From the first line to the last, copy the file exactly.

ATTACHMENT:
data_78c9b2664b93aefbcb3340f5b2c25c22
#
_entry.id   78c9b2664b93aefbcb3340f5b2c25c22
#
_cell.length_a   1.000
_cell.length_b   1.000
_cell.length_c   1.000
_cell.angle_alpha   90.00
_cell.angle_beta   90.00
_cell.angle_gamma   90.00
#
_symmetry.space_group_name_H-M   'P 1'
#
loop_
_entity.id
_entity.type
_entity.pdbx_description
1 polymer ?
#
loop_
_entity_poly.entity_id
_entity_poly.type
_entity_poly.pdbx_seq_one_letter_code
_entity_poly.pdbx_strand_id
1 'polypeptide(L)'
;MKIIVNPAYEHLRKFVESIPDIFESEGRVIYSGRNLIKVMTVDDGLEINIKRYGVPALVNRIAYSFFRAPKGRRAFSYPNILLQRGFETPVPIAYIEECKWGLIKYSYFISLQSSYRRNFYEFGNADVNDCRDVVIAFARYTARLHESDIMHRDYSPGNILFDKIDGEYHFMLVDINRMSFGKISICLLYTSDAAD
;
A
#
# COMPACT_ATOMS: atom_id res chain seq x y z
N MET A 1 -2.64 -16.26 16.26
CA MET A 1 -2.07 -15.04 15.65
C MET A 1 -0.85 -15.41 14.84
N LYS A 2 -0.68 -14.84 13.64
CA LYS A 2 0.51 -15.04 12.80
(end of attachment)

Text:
data_78c9b2664b93aefbcb3340f5b2c25c22
#
_entry.id   78c9b2664b93aefbcb3340f5b2c25c22
#
_cell.length_a   1.000
_cell.length_b   1.000
_cell.length_c   1.000
_cell.angle_alpha   90.00
_cell.angle_beta   90.00
_cell.angle_gamma   90.00
#
_symmetry.space_group_name_H-M   'P 1'
#
loop_
_entity.id
_entity.type
_entity.pdbx_description
1 polymer ?
#
loop_
_entity_poly.entity_id
_entity_poly.type
_entity_poly.pdbx_seq_one_letter_code
_entity_poly.pdbx_strand_id
1 'polypeptide(L)'
;MKIIVNPAYEHLRKFVESIPDIFESEGRVIYSGRNLIKVMTVDDGLEINIKRYGVPALVNRIAYSFFRAPKGRRAFSYPNILLQRGFETPVPIAYIEECKWGLIKYSYFISLQSSYRRNFYEFGNADVNDCRDVVIAFARYTARLHESDIMHRDYSPGNILFDKIDGEYHFMLVDINRMSFGKISICLLYTSDAAD
;
A
#
# COMPACT_ATOMS: atom_id res chain seq x y z
N MET A 1 -2.64 -16.26 16.26
CA MET A 1 -2.07 -15.04 15.65
C MET A 1 -0.85 -15.41 14.84
N LYS A 2 -0.68 -14.84 13.64
CA LYS A 2 0.51 -15.04 12.80